As President Trump weakly attempts to contest the results of last week’s election at home, the endgame of the Xi administration’s efforts to stamp out dissent and democracy in Hong Kong appears to be taking place across the Pacific.
While much of the conflict between the Chinese state and pro-democratic groups in the formerly semi-autonomous zone has taken place on the streets of Hong Kong, Wednesday’s dispute took place in the city’s legislature. Considered both a symbol and a bulwark of the “one country, two systems” policy since the special administrative region was established in 1997, the Legislative Council has condemned China’s recent crackdowns and arrests designed to end protests over mainland encroachment in the territory. On Wednesday, the administration granted itself the power to remove council members who have expressed critiques and fired four lawmakers minutes after the announcement was made. As a result, the remaining 15 members of their pro-democracy bloc resigned in protest.
Claudia Mo, one of the lawmakers who stepped down, described the censorship effort as a move to “sound the death knell of Hong Kong’s democracy fight,” as Beijing could now remove “anyone they found to be politically incorrect or unpatriotic.” The departure of the 19 pro-democracy lawmakers will leave the Legislative Council only with members who support the administration of President Xi, a group of legislators who already made up the majority.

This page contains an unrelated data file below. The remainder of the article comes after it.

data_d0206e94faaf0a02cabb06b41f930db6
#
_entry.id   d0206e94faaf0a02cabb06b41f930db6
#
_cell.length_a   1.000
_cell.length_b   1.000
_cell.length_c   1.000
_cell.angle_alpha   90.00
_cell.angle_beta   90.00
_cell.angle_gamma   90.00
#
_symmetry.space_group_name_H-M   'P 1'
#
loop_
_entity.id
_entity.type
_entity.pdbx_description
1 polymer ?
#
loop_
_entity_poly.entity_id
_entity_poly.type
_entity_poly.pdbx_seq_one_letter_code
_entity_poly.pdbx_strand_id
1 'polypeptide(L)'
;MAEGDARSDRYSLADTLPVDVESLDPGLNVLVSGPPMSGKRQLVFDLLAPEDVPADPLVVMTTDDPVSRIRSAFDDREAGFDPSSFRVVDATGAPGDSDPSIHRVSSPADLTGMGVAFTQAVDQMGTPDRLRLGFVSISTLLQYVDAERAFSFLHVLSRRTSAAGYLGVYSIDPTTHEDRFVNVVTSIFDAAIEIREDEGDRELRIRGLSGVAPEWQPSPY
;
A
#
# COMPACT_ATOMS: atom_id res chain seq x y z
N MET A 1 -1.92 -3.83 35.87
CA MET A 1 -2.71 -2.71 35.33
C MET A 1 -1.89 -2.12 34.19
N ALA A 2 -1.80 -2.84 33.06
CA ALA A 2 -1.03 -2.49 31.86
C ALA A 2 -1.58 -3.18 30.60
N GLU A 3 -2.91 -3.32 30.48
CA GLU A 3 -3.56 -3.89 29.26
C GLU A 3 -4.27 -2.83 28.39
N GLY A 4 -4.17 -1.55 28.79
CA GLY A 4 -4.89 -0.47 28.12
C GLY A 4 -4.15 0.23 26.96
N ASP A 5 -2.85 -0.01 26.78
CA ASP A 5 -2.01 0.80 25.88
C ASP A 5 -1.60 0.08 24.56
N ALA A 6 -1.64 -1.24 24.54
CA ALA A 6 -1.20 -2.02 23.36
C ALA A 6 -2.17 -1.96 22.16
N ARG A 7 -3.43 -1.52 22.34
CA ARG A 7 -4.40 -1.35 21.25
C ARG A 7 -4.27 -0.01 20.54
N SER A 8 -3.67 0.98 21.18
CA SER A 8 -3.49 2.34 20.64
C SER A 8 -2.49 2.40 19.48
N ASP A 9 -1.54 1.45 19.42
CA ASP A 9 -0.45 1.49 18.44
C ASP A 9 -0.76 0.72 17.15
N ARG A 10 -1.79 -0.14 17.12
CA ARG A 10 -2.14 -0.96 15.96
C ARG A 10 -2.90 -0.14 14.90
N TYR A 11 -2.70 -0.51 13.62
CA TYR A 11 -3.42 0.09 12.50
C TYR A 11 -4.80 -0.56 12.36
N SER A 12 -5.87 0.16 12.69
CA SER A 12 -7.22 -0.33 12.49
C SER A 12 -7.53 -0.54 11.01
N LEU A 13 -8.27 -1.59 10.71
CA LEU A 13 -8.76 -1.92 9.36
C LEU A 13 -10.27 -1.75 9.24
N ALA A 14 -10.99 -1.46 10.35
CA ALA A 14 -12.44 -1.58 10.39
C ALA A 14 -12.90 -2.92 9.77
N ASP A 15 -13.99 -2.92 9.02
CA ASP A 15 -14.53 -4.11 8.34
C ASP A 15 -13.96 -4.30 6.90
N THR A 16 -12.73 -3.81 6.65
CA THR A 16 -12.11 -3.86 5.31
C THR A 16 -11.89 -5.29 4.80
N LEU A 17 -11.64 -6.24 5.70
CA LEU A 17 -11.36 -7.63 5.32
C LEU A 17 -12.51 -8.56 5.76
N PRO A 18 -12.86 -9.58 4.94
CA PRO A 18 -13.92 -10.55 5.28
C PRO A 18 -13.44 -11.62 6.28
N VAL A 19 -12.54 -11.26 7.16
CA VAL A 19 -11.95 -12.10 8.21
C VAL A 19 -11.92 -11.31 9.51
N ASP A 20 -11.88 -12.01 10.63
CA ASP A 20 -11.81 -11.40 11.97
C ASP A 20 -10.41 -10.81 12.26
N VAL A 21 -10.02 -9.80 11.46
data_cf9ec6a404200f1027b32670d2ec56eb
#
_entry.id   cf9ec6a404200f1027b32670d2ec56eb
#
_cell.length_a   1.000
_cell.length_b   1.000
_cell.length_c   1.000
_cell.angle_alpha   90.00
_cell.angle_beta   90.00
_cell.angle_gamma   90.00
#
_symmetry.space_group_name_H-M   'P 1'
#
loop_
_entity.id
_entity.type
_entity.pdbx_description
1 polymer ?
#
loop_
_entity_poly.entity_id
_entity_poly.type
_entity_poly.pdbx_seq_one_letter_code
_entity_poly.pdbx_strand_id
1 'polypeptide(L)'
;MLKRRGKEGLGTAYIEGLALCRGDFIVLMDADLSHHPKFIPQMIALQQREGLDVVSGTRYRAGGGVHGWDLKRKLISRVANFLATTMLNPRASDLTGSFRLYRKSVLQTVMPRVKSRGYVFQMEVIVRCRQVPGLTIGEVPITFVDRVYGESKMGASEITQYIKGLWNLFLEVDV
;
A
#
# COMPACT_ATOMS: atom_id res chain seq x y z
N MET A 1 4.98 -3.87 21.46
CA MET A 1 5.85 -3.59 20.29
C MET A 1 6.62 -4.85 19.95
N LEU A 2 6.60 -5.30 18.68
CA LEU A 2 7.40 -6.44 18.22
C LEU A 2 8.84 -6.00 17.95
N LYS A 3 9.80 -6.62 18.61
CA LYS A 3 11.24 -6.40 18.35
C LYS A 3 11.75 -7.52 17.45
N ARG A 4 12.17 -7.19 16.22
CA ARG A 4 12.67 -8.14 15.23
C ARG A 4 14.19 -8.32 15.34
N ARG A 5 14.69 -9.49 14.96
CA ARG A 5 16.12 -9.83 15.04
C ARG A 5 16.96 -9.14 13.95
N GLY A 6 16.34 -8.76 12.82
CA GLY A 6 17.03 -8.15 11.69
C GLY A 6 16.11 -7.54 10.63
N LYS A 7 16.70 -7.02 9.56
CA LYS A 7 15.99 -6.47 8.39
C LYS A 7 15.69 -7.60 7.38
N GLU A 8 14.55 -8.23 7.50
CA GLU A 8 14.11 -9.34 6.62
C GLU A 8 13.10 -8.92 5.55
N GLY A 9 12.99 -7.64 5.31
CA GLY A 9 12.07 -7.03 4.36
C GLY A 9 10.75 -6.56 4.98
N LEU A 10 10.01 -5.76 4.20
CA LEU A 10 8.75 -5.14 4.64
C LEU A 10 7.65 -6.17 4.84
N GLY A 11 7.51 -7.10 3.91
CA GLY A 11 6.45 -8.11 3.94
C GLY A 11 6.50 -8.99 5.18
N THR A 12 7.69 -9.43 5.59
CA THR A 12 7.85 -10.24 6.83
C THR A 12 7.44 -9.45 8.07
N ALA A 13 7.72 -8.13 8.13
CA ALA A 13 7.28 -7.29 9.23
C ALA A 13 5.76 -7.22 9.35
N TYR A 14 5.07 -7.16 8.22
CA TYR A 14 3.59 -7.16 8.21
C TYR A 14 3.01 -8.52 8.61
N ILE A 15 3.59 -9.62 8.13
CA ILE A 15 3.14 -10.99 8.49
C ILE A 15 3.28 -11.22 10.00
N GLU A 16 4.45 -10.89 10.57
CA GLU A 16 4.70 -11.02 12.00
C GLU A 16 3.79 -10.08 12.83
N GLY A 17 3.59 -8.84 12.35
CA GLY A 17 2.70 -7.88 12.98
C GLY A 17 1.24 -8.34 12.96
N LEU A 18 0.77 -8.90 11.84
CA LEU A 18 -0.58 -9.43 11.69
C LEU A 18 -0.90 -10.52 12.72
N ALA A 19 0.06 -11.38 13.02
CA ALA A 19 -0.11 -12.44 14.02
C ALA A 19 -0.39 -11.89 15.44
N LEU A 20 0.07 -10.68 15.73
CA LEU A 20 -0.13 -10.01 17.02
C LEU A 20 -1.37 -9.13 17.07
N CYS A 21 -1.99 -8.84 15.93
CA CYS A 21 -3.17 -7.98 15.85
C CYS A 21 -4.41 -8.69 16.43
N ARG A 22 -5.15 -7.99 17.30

American voices soon reiterated the lawmakers’ cries that the new policy allowing automatic dismissal of dissenting lawmakers would end the very idea of opposition in Hong Kong. Among them were National Security Adviser Robert C. O’Brien, who stated that the “one country, two systems” determination “is now merely a fig-leaf covering … one-party dictatorship in Hong Kong.”
The struggle over the power grab in southeast China is one of two recent attempts to consolidate power for which the Xi administration has faced international condemnation: In the northwestern region of Xinjiang, over 1 million Uyghur Muslims have been placed in concentration camps, with reports of forced sterilizations.
The resignations are the latest in a recent back-and-forth
between Hong Kong and Beijing over authority in the city, which is scheduled to keep its semi-autonomous legal and economic systems until 2047. In June 2019, over 1 million protesters demonstrated against a bill that would allow extraditions to the mainland, a proposal that was dropped due to the pushback. By November of last year, pro-democratic lawmakers came to office in overwhelming numbers in an election with massive turnout, largely understood as a referendum in favor of the summer’s dissent. But by January of this year, emerging COVID measures prevented mass demonstrations, and in June, the Xi administration passed a national security law that cracked down on protesters. In September, pro-mainland lawmakers in the Hong Kong government used the pandemic as pretext to delay an election scheduled for this November for a year.